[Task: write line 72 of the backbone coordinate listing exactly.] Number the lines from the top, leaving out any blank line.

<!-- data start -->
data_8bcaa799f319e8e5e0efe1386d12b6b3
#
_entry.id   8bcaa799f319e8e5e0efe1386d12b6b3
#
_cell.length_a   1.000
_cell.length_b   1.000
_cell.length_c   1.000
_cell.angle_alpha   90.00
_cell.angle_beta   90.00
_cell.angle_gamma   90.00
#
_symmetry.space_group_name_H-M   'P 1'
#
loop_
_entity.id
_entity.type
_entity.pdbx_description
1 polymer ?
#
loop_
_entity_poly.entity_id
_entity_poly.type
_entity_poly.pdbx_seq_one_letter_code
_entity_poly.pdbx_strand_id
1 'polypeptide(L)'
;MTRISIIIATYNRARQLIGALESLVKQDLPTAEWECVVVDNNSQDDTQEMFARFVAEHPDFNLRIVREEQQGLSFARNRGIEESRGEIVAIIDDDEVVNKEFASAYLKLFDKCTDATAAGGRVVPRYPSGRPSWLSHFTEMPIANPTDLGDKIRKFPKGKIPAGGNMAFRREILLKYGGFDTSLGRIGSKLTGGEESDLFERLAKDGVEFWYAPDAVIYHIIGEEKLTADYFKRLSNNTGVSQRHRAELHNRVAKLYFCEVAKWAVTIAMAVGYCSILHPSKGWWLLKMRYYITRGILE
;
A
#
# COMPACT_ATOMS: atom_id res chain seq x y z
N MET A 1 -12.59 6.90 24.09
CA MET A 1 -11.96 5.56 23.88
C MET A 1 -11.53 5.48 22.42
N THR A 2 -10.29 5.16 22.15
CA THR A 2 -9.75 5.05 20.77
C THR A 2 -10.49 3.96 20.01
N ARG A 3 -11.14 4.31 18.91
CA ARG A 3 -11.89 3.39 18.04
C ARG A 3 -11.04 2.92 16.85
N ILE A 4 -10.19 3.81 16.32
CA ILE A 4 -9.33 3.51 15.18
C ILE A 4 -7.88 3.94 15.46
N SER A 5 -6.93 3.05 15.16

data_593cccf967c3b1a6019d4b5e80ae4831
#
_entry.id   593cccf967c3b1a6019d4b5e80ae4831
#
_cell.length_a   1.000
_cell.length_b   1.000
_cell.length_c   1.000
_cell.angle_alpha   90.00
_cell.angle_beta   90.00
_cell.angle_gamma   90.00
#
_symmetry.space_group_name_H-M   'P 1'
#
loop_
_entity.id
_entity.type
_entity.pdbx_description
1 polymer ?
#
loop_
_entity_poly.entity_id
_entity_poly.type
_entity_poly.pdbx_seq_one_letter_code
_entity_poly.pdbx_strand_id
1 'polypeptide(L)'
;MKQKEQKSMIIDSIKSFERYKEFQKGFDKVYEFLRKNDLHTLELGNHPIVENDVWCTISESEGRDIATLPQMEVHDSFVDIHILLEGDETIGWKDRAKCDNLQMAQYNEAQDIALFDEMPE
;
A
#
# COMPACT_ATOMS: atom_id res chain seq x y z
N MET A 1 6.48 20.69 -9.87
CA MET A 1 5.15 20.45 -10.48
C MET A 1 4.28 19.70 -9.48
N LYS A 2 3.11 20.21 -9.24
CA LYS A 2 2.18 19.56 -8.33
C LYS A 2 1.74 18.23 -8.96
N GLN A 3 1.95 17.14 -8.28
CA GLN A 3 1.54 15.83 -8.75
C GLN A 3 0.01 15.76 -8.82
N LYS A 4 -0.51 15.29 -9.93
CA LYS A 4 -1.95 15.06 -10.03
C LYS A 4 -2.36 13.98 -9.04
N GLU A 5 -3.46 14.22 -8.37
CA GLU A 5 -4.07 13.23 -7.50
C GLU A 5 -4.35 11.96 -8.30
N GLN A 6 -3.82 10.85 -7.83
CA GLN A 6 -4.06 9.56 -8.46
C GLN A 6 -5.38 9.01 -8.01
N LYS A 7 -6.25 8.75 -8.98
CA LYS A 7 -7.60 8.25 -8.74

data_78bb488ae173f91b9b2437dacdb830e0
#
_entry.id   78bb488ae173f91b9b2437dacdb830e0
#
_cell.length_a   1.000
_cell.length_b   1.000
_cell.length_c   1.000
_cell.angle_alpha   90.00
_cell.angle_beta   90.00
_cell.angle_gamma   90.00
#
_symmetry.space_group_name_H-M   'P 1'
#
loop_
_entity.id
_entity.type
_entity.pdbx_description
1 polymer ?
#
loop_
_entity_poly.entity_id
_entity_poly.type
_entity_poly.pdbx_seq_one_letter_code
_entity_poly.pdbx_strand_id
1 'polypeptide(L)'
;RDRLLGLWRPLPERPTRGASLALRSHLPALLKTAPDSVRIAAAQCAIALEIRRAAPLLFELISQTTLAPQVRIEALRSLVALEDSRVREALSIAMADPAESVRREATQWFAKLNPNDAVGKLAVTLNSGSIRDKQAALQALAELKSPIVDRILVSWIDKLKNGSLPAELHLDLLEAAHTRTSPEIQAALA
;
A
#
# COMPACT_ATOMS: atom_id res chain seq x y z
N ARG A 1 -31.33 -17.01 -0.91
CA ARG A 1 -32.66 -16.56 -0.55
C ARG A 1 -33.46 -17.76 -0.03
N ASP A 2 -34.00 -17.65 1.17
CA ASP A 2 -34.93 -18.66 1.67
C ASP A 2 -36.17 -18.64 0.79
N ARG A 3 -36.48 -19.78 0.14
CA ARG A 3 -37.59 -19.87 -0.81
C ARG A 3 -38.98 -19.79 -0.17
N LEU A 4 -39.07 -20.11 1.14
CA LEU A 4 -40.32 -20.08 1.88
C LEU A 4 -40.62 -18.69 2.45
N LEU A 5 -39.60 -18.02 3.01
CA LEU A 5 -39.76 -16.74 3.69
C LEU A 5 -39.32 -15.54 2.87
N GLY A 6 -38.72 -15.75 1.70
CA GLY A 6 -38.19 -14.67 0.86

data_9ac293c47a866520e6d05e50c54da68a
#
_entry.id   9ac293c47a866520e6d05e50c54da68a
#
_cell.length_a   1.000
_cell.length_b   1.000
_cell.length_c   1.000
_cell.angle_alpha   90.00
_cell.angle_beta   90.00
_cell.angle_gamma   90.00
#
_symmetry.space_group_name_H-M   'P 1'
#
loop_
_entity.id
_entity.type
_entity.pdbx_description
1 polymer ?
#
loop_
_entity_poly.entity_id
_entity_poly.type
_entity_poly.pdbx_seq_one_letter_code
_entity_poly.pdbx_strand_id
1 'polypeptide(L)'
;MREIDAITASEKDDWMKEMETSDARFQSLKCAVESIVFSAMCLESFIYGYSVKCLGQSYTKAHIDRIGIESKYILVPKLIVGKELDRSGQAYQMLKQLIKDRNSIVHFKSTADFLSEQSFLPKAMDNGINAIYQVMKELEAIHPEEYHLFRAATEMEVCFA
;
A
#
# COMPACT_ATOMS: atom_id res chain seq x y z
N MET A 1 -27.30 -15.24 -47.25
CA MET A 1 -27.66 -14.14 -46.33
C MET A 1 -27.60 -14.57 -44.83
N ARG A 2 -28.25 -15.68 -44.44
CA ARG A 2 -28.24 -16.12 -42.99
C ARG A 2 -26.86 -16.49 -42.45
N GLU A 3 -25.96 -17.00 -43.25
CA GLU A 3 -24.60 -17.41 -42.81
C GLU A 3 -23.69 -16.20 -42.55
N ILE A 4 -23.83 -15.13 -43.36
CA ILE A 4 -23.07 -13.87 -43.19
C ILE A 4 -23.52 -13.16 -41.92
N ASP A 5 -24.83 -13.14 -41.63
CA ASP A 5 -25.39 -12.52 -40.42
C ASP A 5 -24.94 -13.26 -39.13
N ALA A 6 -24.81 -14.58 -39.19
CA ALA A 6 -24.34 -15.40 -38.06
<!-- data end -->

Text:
#